Electric cars: Man reveals how he was fined after charging car
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Motoring groups and drivers have criticised the Government’s decision to end grants given to the public for buying electric cars. Originally a £5,000 contribution, it had been cut each year and finally stood at £1,500 before it was suddenly axed yesterday.
Only last month the grant to help people with the cost of installing home chargers was also axed.
The Department for Transport (DfT) said the funding would now be “refocussed” towards improving electric vehicle charging.
But many industry groups, drivers, environmentalists and businesses were appalled by the move.
The Society of Motor Manufacturers and Traders (SMMT) for example said the move “sends the wrong message”.
The Government said that it had always been clear that the grant was only temporary.
It added that successive reductions in the size of the grant, and the number of models it covers, have had little effect on rapidly accelerating sales, or the continuously growing range of models being manufactured.
Because of that, ministers have decided to focus on funding the public charging network across the UK, which seems to be the biggest EV barrier as of now.
The DfT said that Grant Shapps will also be supporting the purchase of other road vehicles, where the switch to electric requires further development.
But the RAC motoring group warned the decision could “stifle” the ambition to shift most people into electric cars.
Mike Hawes, chief executive of the SMMT, which represents carmakers, said the decision to scrap the grant “sends the wrong message to motorists and to an industry which remains committed to Government’s net zero ambition”.
Twitter users were scathing of the decision, with Phil Dart writing: “Short-sighted and the timing is dreadful.
“Where’s the integrated plan that would help incentivise lower income households invest in other lower cost / sustainable / active travel transport options such as e-bikes + e-cargo bikes for shorter journeys like shopping + school run?”
The founder and EV site Electrifying.com Ginny Buckley said: “Electric cars are already out of reach for many hard-working families and I fear scrapping the grant entirely pushes us further down the road of becoming a two-tier nation when it comes to ownership.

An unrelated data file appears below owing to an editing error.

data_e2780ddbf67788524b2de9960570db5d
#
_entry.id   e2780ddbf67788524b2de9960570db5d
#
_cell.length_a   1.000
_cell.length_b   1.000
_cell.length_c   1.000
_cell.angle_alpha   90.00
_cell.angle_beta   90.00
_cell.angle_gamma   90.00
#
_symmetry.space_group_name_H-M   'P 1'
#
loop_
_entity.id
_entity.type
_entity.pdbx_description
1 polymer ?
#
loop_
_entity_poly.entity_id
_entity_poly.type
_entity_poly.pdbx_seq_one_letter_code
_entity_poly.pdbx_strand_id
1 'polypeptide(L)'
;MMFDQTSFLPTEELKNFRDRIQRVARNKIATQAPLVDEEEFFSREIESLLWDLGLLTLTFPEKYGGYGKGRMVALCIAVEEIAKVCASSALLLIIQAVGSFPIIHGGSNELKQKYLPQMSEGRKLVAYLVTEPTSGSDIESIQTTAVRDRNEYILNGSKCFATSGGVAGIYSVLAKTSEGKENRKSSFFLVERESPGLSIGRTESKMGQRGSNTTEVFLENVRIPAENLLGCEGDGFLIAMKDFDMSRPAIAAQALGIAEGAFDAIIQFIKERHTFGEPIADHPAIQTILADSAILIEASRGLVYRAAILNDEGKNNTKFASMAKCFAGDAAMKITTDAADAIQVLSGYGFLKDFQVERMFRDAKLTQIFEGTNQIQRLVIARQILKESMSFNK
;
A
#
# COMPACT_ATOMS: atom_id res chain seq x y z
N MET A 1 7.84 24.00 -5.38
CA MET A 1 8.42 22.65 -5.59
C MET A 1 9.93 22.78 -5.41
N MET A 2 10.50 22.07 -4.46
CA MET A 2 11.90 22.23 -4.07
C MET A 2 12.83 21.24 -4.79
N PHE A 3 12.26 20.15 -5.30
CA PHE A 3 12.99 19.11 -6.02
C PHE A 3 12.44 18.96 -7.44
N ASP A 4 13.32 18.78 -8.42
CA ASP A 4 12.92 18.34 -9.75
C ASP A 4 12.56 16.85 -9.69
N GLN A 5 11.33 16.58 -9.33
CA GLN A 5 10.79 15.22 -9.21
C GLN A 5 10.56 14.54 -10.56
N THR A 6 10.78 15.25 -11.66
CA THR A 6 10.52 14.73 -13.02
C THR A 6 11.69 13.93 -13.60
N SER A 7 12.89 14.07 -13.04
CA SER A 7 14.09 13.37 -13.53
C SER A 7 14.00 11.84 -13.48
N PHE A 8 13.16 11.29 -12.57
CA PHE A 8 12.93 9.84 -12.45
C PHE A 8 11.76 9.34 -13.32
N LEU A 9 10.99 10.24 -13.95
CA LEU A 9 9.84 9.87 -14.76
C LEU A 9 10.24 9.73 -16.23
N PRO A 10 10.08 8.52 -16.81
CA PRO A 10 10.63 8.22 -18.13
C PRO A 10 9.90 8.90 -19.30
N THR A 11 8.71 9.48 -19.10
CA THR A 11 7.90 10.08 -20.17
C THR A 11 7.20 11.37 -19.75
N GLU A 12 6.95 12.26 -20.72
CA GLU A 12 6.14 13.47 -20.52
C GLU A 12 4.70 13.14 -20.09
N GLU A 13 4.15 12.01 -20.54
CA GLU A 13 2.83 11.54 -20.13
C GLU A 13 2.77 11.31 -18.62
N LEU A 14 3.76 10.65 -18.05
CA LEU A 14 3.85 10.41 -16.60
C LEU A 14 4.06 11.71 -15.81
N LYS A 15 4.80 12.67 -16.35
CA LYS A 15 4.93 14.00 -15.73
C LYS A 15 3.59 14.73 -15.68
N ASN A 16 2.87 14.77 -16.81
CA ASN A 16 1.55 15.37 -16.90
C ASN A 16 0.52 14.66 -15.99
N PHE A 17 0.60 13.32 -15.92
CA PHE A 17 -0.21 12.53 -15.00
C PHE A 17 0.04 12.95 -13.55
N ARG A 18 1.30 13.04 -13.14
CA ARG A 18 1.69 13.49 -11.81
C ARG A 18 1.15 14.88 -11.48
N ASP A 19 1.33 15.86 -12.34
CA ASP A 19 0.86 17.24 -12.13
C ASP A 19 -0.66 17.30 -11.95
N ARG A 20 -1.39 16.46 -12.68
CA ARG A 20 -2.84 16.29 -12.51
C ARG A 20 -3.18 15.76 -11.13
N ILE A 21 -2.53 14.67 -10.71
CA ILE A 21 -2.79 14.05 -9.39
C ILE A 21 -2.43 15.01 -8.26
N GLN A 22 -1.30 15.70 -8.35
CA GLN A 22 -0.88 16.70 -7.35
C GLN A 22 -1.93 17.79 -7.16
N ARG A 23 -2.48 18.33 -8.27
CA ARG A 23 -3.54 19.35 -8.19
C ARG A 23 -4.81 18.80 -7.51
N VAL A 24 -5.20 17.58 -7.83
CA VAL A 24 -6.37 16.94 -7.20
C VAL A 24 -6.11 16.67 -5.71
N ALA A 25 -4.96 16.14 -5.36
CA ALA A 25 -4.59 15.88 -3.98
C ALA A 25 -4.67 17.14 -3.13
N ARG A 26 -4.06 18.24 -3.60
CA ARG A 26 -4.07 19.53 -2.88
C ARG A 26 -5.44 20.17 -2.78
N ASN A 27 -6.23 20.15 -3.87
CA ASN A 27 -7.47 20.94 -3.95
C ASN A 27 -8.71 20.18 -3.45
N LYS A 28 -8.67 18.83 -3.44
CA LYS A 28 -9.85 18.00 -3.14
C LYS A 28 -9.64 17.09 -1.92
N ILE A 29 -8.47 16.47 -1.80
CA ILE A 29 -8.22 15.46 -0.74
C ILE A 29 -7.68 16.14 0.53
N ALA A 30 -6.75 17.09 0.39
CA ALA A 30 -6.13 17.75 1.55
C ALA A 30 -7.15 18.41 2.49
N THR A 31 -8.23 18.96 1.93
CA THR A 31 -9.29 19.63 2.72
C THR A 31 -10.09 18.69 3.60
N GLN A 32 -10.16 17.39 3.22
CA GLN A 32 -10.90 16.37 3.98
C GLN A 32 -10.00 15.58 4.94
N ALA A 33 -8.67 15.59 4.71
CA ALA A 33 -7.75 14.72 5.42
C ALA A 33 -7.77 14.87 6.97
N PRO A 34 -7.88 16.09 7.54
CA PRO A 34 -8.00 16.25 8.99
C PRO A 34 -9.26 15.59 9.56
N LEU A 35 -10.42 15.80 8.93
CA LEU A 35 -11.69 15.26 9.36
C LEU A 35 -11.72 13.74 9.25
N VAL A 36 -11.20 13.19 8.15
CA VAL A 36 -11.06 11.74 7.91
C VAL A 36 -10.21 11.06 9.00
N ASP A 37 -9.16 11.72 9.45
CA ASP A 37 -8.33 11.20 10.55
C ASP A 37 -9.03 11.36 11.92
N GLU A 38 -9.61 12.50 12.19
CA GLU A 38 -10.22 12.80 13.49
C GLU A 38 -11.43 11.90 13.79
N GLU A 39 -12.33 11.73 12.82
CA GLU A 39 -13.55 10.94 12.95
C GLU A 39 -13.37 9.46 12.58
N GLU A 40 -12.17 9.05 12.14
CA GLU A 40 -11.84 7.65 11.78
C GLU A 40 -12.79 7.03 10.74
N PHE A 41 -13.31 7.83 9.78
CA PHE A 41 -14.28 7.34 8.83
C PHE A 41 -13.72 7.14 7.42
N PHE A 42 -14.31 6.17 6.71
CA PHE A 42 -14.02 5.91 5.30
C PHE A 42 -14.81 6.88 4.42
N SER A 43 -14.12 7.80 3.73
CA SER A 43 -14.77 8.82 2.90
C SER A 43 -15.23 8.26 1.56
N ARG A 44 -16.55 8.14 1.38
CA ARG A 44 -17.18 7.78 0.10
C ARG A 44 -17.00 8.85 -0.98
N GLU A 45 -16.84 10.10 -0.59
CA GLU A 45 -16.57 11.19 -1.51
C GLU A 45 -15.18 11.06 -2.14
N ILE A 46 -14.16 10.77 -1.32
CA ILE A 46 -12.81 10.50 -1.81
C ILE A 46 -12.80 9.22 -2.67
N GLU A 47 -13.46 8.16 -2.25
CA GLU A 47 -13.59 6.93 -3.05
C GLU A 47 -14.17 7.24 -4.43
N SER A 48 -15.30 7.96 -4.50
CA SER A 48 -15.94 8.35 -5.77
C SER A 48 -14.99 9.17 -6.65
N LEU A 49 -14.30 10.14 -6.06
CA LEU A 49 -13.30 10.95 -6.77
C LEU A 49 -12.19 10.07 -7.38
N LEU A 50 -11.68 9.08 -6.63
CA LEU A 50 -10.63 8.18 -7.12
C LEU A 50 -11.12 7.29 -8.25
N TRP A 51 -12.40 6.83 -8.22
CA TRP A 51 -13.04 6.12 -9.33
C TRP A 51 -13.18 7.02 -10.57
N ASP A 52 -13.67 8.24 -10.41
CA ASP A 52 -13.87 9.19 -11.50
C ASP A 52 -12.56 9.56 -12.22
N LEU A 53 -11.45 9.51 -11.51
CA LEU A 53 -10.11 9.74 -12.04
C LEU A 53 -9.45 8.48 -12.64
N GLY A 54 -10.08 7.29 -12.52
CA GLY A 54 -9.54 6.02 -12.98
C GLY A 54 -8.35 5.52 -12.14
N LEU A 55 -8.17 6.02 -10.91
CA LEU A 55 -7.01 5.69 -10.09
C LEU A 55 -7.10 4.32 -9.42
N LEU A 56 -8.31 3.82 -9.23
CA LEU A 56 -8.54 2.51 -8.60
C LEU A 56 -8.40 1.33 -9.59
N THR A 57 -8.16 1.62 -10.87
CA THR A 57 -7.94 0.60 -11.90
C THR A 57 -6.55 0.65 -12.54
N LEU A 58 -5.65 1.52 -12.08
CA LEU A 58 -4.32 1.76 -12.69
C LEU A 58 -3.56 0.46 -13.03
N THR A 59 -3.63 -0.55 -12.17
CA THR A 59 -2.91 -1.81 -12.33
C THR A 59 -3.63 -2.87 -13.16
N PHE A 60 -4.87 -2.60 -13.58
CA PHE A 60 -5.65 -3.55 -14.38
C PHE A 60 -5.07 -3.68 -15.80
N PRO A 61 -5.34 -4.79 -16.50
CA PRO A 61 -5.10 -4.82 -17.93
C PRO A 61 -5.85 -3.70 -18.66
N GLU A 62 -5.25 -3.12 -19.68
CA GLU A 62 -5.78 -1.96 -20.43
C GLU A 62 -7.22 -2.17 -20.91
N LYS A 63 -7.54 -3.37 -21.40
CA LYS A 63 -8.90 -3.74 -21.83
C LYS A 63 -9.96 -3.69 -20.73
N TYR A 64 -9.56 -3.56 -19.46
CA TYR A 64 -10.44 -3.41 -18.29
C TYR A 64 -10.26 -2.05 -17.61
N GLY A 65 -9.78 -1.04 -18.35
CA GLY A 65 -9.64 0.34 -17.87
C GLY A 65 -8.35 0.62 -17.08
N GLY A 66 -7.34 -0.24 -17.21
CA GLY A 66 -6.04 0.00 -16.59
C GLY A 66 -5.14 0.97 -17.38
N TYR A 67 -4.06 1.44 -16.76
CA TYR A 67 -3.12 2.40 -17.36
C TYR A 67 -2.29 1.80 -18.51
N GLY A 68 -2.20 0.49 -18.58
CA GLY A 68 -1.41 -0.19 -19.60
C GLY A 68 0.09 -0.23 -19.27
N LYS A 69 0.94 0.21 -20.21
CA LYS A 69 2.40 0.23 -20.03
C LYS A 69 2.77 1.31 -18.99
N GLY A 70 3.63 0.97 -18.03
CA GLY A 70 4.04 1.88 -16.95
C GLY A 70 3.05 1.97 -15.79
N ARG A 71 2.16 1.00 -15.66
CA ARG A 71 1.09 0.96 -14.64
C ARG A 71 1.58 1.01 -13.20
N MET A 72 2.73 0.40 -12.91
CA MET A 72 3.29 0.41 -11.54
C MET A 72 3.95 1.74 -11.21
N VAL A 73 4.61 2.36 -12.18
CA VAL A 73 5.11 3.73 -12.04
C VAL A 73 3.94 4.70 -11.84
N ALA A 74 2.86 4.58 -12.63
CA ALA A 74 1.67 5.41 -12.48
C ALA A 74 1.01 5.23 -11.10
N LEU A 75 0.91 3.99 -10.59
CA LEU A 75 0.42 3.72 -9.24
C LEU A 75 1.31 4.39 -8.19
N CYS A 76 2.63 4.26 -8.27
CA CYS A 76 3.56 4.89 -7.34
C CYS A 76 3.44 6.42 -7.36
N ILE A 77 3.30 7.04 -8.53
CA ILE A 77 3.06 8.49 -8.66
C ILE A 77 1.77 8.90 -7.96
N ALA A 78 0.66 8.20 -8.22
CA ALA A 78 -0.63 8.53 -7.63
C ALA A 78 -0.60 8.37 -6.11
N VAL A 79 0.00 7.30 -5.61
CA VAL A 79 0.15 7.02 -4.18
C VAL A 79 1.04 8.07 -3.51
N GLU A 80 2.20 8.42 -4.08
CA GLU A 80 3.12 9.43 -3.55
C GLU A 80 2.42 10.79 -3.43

“As the government points out, sales of electric cars have risen by 70 percent in the last year, and now represent 1 in 6 new cars on UK roads.
“But dig a little deeper and those figures reveal that a large proportion are registered to business users benefiting from financial incentives including salary sacrifice schemes and low benefit-in-kind.
“This grant made a big difference to many hard-working families and removing it seems short sighted, particularly as the Scottish Government announced last week that £28 million will be made available as part of the Low Carbon Transport Loan scheme, giving drivers up to £28,000 in interest-free loans for a new electric car and up to £20,000 for a second hand one.”
She concluded: “It’s now up to car makers to bring out the smaller less expensive models we desperately need to help drive uptake.”
AA president Edmund King said: “The plug has been pulled at the wrong time on this important grant before many users, still waiting for delayed EVs due to global shortages, have made the change.”
Other drivers concurred, tweeting: “And it won’t be the last thing. The government will be coming after EV owners big time for tax sooner rather than later.”
Another wrote: “What a backwards step. World beating or some other hot air green-washing due from the government shortly then.”
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